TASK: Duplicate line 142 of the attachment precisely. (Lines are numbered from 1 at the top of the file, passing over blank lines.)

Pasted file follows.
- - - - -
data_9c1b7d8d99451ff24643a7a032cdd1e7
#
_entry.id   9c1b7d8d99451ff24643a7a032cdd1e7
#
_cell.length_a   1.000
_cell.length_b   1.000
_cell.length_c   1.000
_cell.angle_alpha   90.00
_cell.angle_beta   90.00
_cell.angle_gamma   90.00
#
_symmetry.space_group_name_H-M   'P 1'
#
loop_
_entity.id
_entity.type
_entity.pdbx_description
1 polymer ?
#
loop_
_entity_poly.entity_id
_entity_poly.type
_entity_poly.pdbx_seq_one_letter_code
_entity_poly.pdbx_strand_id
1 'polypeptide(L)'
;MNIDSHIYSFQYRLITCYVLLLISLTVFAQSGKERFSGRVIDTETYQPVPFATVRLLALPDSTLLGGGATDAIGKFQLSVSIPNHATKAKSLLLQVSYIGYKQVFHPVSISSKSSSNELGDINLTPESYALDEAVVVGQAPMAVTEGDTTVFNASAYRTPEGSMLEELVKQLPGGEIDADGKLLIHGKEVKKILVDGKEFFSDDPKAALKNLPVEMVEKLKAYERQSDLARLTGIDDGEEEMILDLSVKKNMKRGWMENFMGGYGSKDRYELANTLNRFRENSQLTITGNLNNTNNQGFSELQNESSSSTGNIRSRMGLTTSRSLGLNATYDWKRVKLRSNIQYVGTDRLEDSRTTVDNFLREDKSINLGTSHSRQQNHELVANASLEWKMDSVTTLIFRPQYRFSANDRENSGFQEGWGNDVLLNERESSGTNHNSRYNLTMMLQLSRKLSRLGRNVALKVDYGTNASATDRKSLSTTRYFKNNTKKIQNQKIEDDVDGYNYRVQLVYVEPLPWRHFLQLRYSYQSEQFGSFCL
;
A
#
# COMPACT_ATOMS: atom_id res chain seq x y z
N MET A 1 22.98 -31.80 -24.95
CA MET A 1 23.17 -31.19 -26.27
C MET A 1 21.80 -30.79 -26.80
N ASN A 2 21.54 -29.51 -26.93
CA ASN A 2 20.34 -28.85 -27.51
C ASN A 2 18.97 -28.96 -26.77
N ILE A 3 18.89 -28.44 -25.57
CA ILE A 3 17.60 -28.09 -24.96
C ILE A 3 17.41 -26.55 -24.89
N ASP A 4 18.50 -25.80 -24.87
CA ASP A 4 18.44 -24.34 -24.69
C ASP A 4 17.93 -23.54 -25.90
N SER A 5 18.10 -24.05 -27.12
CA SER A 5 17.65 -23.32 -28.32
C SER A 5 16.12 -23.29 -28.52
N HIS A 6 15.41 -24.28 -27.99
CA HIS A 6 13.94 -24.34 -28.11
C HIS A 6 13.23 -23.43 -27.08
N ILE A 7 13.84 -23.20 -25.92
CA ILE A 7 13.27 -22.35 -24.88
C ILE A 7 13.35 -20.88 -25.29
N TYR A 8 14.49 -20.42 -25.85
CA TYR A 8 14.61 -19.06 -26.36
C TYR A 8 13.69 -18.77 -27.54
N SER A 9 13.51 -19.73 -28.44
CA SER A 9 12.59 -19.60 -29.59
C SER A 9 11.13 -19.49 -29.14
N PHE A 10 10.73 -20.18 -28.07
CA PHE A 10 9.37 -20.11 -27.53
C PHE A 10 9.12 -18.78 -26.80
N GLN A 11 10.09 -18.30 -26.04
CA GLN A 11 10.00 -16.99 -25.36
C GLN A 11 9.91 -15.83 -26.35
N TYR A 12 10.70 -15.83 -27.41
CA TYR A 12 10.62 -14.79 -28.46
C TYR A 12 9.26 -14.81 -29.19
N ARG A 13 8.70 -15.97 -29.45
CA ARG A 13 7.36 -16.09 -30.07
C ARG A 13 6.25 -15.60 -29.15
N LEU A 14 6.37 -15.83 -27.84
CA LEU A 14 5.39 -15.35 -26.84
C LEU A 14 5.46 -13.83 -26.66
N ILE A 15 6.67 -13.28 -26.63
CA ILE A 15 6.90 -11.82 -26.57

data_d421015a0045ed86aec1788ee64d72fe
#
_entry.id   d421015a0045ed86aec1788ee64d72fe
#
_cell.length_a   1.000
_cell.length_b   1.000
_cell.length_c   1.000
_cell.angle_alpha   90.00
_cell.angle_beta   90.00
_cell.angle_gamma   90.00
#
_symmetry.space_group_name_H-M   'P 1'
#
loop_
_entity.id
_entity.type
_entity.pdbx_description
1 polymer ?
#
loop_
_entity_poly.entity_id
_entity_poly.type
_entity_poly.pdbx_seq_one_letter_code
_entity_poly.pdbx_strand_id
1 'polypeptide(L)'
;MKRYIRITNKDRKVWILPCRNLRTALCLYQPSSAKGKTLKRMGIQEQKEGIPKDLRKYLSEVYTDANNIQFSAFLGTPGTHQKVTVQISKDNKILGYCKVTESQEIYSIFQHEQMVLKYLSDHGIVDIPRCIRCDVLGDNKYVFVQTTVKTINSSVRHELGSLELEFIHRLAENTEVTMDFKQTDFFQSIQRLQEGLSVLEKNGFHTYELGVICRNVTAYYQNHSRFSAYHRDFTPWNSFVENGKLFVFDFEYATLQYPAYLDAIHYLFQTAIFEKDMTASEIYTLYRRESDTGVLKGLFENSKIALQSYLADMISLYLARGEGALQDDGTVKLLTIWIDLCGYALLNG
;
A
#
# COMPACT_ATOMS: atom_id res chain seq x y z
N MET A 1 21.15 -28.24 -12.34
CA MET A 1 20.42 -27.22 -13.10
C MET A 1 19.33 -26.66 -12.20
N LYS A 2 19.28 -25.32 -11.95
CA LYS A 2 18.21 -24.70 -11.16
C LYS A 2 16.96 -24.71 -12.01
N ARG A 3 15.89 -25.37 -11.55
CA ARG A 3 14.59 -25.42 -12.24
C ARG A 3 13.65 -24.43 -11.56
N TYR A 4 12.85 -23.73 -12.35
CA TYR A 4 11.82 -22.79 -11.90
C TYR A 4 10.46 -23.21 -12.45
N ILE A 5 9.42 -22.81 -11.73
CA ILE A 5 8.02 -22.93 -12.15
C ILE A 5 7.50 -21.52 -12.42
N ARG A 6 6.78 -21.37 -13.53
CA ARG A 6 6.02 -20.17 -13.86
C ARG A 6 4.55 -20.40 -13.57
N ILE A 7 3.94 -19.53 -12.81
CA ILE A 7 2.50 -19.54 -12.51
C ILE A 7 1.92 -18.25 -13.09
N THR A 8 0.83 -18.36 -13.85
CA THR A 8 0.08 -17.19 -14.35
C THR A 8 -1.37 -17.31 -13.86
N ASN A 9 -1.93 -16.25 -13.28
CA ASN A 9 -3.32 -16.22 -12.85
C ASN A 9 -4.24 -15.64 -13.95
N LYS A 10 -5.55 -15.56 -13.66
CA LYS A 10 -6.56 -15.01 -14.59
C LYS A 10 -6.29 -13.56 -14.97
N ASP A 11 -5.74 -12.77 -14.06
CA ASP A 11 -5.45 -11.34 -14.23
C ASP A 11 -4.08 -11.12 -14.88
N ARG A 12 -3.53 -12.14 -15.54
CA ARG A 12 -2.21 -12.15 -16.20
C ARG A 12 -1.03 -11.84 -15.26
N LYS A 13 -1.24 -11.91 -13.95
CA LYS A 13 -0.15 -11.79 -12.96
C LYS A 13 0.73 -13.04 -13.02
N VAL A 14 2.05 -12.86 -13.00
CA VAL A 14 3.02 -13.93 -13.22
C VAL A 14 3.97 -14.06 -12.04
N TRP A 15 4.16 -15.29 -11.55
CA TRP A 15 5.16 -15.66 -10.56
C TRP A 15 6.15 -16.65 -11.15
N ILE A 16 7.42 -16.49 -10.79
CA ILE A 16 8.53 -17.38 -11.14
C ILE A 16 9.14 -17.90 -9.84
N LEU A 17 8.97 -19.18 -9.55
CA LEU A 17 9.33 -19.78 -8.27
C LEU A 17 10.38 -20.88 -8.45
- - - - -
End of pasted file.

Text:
CA LYS A 13 -0.15 -11.79 -12.96